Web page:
Result: The outcomes of study revealed that production system (PS4) - Integrated (75% organic + 25% inorganic) resulted in the maximum seed yields and yield attributes of cluster bean (1501.87 kg ha-1) and fennel (1970.19 kg ha-1). The study shows that the production system (PS4) had a 17.29 and 30.75% increment of protein as compared to PS5 and PS1 in fennel and cluster beans, respectively. Under production system PS1, the per cent increment of soil organic carbon (~25.2%) and readily available N (~9%), P (~38.5%) and K (~Non-significant) were noted over the years respectively, compared with production system (PS5). A significant positive association was observed between fennel and cluster bean grain yield and soil organic carbon (P<0.01) and the Shannon-Wiener indexes (R2 = 0.75, R2 = 0.69), respectively. The combined assessment of yield, quality, soil organic carbon and soil sustainability shows that rotations based on legume crops performed better and provided a model of sustainable crop intensification. Thus, adding legume to the cropping system and implementing integrated nutrient management (INM) could gradually improve soil quality in agro-ecologies where fennel predominates.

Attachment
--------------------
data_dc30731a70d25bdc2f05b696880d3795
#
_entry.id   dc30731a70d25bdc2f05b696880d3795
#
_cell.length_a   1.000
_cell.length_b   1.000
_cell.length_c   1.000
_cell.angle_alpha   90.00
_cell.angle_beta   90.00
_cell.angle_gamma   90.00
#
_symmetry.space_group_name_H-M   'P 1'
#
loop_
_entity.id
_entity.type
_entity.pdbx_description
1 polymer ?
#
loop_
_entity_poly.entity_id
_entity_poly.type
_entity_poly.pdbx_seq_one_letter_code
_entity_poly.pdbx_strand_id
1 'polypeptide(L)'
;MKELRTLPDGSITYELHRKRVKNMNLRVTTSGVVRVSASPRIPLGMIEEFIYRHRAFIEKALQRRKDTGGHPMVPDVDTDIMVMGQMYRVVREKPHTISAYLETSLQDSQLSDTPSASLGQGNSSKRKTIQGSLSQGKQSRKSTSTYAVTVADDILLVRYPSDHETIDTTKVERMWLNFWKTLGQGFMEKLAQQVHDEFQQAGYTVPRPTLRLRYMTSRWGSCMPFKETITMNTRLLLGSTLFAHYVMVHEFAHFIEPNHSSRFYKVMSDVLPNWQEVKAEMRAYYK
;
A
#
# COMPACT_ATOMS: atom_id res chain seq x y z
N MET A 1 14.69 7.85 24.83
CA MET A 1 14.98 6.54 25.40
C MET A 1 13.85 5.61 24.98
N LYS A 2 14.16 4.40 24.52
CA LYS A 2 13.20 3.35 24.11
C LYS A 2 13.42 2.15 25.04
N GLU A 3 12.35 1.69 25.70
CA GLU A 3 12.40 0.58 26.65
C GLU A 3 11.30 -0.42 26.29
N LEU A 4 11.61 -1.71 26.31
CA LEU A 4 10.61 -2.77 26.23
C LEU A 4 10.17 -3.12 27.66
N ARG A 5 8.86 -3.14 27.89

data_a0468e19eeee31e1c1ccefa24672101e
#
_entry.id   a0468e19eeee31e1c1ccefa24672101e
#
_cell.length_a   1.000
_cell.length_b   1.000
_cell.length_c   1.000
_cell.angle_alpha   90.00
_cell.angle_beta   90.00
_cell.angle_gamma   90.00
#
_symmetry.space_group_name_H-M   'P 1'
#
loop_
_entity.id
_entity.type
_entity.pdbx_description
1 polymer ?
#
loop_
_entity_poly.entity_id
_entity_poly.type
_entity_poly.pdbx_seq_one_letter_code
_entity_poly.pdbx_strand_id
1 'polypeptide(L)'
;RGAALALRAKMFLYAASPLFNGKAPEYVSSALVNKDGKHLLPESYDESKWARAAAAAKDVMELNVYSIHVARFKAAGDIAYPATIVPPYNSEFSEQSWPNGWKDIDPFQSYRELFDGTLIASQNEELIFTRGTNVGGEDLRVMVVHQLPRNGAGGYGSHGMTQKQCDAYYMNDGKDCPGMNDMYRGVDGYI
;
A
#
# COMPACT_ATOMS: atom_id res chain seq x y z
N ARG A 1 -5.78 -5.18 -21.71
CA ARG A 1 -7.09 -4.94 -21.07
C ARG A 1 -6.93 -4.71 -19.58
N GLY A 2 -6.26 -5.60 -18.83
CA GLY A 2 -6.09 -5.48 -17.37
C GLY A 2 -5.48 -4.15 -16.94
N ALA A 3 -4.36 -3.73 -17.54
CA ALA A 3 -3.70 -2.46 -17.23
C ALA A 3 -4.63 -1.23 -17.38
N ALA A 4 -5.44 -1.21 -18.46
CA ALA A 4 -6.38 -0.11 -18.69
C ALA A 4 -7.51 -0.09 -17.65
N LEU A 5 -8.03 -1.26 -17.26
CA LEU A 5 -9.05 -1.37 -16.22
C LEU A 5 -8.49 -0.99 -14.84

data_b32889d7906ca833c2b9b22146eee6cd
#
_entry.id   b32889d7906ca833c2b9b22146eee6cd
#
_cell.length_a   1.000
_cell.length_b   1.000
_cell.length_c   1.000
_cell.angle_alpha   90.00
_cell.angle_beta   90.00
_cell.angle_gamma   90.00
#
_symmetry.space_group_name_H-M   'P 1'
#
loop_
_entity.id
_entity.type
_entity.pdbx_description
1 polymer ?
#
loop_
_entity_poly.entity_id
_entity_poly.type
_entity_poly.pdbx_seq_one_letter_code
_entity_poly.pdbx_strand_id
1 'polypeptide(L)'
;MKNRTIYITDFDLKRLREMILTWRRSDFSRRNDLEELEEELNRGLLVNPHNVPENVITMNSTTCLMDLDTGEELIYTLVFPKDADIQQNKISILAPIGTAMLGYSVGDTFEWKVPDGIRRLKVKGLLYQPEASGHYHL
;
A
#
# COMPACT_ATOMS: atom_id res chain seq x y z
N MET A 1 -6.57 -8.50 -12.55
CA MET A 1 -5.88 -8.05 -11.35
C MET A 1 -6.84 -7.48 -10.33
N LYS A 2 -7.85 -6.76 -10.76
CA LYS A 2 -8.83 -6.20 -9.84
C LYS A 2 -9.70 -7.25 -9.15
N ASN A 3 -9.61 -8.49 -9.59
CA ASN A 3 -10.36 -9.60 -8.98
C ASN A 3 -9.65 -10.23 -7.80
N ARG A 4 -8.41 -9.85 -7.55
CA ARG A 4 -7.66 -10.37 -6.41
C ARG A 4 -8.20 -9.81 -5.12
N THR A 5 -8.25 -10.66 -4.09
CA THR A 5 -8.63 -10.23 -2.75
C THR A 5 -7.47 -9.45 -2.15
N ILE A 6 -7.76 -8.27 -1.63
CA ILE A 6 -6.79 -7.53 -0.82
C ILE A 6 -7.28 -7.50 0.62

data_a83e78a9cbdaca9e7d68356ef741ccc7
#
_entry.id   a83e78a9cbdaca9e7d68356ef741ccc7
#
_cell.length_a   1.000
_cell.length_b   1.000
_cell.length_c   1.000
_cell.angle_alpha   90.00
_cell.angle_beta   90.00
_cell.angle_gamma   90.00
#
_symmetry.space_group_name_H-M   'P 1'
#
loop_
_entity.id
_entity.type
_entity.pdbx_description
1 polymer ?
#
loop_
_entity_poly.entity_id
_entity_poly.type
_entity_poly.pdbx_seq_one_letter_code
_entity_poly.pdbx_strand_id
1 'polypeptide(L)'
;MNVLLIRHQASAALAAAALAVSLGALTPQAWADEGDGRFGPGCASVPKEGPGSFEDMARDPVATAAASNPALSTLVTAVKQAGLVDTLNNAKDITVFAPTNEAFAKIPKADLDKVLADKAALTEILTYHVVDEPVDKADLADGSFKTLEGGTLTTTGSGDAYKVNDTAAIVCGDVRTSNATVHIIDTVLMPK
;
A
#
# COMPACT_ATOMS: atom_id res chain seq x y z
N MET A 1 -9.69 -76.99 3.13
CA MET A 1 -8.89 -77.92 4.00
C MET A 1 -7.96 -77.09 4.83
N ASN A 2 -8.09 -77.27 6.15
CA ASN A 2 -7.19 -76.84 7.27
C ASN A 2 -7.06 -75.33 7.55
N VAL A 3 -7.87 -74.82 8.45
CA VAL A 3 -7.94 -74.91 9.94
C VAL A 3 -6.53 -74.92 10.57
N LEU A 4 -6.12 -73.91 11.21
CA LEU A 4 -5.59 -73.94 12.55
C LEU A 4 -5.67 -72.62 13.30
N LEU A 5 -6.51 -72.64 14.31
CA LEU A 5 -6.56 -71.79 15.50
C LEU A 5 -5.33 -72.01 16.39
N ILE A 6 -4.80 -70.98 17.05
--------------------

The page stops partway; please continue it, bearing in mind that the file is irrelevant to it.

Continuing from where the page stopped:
The rise in unprecedented pressure of producing enough food for an ever-growing human population resulted in the use of considerable amounts of agrochemicals in crop production. (FAO, 2017). Although this approach can augment farm output and reduce yield gaps, yet has potential adverse impacts on the soil, water and air. Using annual pulse crops such as cluster beans (Cyamopsis tetragonoloba L.) in cropping systems is an alternative technique for enhancing output while minimising environmental impact. Cluster bean, is primarily grown in dry and semi-arid parts of India, Pakistan and the United States. Legume crops provide several distinctive and key ecosystem services, such as resource utilisation (Kumar et al., 2023), improved soil health and increased nitrogen use efficiency (Jangir et al., 2017b), reduce carbon footprint and positive effects on soil properties (Liu et al., 2020), water conservation (Ding et al., 2018), reduced N2O emission, enhanced biodiversity (Guiguitant et al., 2020) and production sustainability (Sahruzaini et al., 2020). Based on studies conducted worldwide, crops cultivated after pulse crops yielded more than crops grown after non-pulse crops (Mann et al., 2020). Legume crops add large amount of organic residues through leaf fall and rhizodeposition and the intermediate acids produced during organic residue decomposition also solubilise fixed forms of nitrogen and phosphorus in soil resulting in increased available nitrogen and phosphorus (Lal et al., 2022). As a result, adding pulse crops to cropping systems may boost system stability and on-farm profitability (Nath et al., 2023). In India, fennel (Foeniculum vulgare Mill.) is commonly grown as an annual and spice crop which is mainly cultivated in the states of Gujarat and Rajasthan (almost 80% production of India). The main components of fennel seeds essential oil are (E)-anethole (increases prolactin hormone), methyl chavicol (anti-spasmodic properties), fenchone (treats gastrointestinal diseases) and limonene (anthelmintic effect), which make it feasible in the pharmaceutical, food and cosmetic industries (Abdellaoui et al., 2020). The demand for seed plants having medicinal and nutraceutical properties has been increased across the globe and consumers become now more aware about natural products and their health benefits. However, given the potential negative effects of excessive use of herbicides and chemical fertilisers on the profile of active ingredients in medicinal and aromatic plants, the majority of food, pharmaceutical and cosmeceutical companies prefer materials derived from sustainable and organic systems (Rezaei-Chiyaneh et al., 2020). Based on the numerous research outcomes, it has been determined that integrated use of organic and inorganic agro-inputs and fertilisers has proven to be a right source of nutrients (Kumar and Dhar 2010; Gezahegn, 2021). With the addition of pulse to the fennel crop cycle, soil fertility has enhanced, particularly the quantity of accessible nitrogen and soil organic carbon. The increased fennel output after leguminous crops may be due to the residual effects of legumes on biological N fixing and the addition of root biomass by legumes to successive fennel crops (Rathore et al., 2011; Jangir et al., 2017a).